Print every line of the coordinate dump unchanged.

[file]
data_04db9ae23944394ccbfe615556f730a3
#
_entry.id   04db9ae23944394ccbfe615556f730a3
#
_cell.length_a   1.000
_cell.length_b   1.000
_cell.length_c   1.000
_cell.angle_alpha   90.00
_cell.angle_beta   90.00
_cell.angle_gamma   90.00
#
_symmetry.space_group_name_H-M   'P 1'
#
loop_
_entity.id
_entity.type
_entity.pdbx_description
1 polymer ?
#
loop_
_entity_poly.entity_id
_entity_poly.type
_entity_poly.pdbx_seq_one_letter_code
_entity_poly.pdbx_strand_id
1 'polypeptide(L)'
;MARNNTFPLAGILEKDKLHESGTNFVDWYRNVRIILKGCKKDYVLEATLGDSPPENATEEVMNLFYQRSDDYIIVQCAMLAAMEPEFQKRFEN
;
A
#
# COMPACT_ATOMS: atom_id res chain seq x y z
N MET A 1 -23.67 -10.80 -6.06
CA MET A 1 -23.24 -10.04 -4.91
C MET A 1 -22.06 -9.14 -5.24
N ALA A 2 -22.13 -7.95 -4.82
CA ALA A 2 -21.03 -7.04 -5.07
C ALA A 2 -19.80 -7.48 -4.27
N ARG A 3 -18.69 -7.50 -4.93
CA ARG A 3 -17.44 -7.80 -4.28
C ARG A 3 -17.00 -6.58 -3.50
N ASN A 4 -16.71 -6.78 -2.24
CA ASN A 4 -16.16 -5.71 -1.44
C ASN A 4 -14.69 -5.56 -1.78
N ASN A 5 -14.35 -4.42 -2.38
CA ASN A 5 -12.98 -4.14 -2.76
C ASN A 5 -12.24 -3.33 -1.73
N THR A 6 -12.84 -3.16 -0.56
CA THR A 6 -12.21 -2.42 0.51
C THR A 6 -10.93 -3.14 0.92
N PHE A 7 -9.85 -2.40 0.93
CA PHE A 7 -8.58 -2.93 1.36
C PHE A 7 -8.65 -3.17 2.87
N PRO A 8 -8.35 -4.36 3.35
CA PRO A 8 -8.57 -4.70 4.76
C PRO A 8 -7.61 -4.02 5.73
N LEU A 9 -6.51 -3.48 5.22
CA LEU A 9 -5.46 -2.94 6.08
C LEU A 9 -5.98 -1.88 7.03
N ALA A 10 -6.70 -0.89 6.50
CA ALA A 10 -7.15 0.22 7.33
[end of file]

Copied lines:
data_04db9ae23944394ccbfe615556f730a3
#
_entry.id   04db9ae23944394ccbfe615556f730a3
#
_cell.length_a   1.000
_cell.length_b   1.000
_cell.length_c   1.000
_cell.angle_alpha   90.00
_cell.angle_beta   90.00
_cell.angle_gamma   90.00
#
_symmetry.space_group_name_H-M   'P 1'
#
loop_
_entity.id
_entity.type
_entity.pdbx_description
1 polymer ?
#
loop_
_entity_poly.entity_id
_entity_poly.type
_entity_poly.pdbx_seq_one_letter_code
_entity_poly.pdbx_strand_id
1 'polypeptide(L)'
;MARNNTFPLAGILEKDKLHESGTNFVDWYRNVRIILKGCKKDYVLEATLGDSPPENATEEVMNLFYQRSDDYIIVQCAMLAAMEPEFQKRFEN
;
A
#
# COMPACT_ATOMS: atom_id res chain seq x y z
N MET A 1 -23.67 -10.80 -6.06
CA MET A 1 -23.24 -10.04 -4.91
C MET A 1 -22.06 -9.14 -5.24
N ALA A 2 -22.13 -7.95 -4.82
CA ALA A 2 -21.03 -7.04 -5.07
C ALA A 2 -19.80 -7.48 -4.27
N ARG A 3 -18.69 -7.50 -4.93
CA ARG A 3 -17.44 -7.80 -4.28
C ARG A 3 -17.00 -6.58 -3.50
N ASN A 4 -16.71 -6.78 -2.24
CA ASN A 4 -16.16 -5.71 -1.44
C ASN A 4 -14.69 -5.56 -1.78
N ASN A 5 -14.35 -4.42 -2.38
CA ASN A 5 -12.98 -4.14 -2.76
C ASN A 5 -12.24 -3.33 -1.73
N THR A 6 -12.84 -3.16 -0.56
CA THR A 6 -12.21 -2.42 0.51
C THR A 6 -10.93 -3.14 0.92
N PHE A 7 -9.85 -2.40 0.93
CA PHE A 7 -8.58 -2.93 1.36
C PHE A 7 -8.65 -3.17 2.87
N PRO A 8 -8.35 -4.36 3.35
CA PRO A 8 -8.57 -4.70 4.76
C PRO A 8 -7.61 -4.02 5.73
N LEU A 9 -6.51 -3.48 5.22
CA LEU A 9 -5.46 -2.94 6.08
C LEU A 9 -5.98 -1.88 7.03
N ALA A 10 -6.70 -0.89 6.50
CA ALA A 10 -7.15 0.22 7.33